The Port Kembla plant has dominated NSW's Illawarra region for almost 100 years. It is the nation's biggest steel plant, with capacity to make 2.6 million tonnes of raw steel every year.
The 2500 direct employees at the site manufacture rolled coil and plate products and also the high-margin coated and treated product like Colorbond and Zincalume.
BlueScope said 500 jobs would be shed to help deliver the $200 million cost saving and keep the plant open.
"It will be challenging but is going to save 4500 jobs. Option B would be devastating," Mr O'Malley said.
In 2011-12 BlueScope mothballed its No. 6 blast furnace at Port Kembla, shedding 1000 jobs and footing a $380 million cash cost. The company estimates that closing the remaining No. 5 blast furnace would cost twice as much.
BlueScope's New Zealand business, which lost money this year, is looking for $NZ50 million ($45.5 million) of savings.
Investors reacted well to the tough talk on costs, sending BlueScope shares up 8.6 per cent to $3.67, while the market suffered its worst day since the global financial crisis and fell to a two-year low.
Perpetual head of equities Paul Skamvougeras, who controls 14.2 per cent of BlueScope, said the company delivered a strong operational result in a very difficult environment.
"We support BlueScope management in engaging with all stakeholders to improve the profitability of the Australian and New Zealand steelmaking operations," he said.
BlueScope has identified $30 million of savings, or 15 per cent of its target, that could come from reductions in payroll tax, workers insurance, and other regulatory imposts.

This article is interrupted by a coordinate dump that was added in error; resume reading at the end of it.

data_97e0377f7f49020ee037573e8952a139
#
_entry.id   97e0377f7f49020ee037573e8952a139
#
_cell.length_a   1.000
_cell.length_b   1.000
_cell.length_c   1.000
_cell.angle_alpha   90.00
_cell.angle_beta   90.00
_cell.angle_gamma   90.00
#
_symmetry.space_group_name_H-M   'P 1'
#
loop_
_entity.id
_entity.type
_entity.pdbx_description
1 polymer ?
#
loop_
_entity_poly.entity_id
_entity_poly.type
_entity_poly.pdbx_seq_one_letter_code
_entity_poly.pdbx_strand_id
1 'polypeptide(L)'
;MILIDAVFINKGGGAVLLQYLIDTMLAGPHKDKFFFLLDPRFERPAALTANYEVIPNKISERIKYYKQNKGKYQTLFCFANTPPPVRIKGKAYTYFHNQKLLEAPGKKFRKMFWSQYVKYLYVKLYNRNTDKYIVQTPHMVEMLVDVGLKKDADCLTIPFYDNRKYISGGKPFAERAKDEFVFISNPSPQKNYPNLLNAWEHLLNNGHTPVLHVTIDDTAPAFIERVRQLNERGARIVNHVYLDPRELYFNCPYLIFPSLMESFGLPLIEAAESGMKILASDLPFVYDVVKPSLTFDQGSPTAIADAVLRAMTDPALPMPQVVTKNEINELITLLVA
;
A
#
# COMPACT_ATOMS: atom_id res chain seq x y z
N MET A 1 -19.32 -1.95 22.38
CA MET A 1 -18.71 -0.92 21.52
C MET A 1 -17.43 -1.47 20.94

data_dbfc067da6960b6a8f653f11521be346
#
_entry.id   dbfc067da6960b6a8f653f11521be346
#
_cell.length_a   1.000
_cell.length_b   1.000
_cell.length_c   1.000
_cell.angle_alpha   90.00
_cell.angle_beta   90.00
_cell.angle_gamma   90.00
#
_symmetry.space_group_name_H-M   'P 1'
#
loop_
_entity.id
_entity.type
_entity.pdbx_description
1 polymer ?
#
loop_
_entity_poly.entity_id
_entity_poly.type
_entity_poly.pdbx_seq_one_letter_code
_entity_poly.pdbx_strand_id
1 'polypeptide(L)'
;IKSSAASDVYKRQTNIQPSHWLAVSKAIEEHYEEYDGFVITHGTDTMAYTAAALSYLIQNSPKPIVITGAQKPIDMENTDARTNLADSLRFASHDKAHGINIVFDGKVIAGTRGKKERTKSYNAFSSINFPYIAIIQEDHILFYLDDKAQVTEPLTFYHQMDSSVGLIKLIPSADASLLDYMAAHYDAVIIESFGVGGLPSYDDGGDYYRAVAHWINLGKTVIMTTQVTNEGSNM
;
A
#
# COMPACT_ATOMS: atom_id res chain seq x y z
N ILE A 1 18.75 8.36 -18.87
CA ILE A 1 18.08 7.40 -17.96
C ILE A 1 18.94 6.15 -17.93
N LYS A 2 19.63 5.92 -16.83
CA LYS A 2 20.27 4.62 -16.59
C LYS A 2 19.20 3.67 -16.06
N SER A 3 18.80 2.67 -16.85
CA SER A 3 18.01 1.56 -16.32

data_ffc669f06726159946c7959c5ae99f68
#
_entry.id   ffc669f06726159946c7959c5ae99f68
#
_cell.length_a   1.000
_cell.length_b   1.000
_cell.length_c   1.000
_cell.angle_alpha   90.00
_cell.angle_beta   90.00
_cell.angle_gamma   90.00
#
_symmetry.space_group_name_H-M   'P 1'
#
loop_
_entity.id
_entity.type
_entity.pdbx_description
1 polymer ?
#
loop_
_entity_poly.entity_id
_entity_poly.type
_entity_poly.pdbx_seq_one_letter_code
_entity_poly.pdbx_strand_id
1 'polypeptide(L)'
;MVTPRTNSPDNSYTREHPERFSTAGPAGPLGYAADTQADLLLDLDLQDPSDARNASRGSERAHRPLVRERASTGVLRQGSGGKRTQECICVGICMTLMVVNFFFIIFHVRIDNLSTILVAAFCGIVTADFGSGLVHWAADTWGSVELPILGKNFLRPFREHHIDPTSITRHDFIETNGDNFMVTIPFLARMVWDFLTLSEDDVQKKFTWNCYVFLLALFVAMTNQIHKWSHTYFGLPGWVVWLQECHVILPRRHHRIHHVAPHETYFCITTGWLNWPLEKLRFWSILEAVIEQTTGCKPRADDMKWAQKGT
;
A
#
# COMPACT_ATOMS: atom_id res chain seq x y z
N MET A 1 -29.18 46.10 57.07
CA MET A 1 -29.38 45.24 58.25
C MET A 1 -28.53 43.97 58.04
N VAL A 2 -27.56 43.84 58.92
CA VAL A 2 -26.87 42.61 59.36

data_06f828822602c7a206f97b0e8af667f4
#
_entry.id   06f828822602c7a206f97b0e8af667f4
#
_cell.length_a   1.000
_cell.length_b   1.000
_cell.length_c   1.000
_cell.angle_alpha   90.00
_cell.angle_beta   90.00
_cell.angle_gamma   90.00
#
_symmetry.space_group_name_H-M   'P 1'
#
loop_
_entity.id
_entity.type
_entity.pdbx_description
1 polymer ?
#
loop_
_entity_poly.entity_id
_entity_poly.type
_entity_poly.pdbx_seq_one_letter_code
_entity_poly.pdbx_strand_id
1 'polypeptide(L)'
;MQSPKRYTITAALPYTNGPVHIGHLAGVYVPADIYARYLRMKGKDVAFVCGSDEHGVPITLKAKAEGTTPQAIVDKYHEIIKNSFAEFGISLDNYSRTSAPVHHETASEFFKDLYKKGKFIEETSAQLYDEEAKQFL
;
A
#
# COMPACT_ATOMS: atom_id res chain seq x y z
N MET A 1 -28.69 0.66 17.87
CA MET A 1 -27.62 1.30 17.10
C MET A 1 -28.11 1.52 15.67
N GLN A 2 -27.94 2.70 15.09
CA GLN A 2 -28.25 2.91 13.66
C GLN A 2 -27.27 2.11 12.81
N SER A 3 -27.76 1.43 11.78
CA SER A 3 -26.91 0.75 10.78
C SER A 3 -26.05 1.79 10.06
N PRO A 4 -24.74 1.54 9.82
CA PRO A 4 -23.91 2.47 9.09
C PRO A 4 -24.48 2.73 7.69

Mr Philips said he was dismayed that BlueScope would not support the AWU's campaign to have Australian governments use local steel on local projects.
BlueScope makes good money on its domestically dispatched steel and particularly in what Mr O'Malley calls the "premium branded steel business", which includes its Colorbond and Zincalume products.
It losses hundreds of million of dollars on the 700,000 tonnes of steel it sells overseas once Australian demand has been met. It is also suffering huge losses in its iron sands operations, which are also under review.
Earnings in the New Zealand iron sands business, which has been hit by a drop in iron ore prices, plummeted 144 per cent to a $33.2 million loss.
BlueScope said its break-even cost in iron sands required an iron ore price "in the mid-$US60s a tonne". It is working to get this down to mid-$US50s a tonne. The steelmaking commodity is currently fetching $US56 a tonne.
In June, BlueScope said its costs of manufacturing steel were too high and it needed a "game-changing approach" to reduce costs.
The admission sparked debate about the future of BlueScope's remaining No. 5 blast furnace at Port Kembla and of the Australian steel industry."The strategic review is well under way and we are committed to the delivery of the targeted savings," Mr O'Malley said.
"If this target is not achievable we will have no option but to move to external supply of quality hot rolled coil and billet steel feed, with mothballing or closure of steekmaking."
BlueScope said it would pay a final, fully-franked dividend of 3¢ on October 19.
Source: Sydney Morning Herald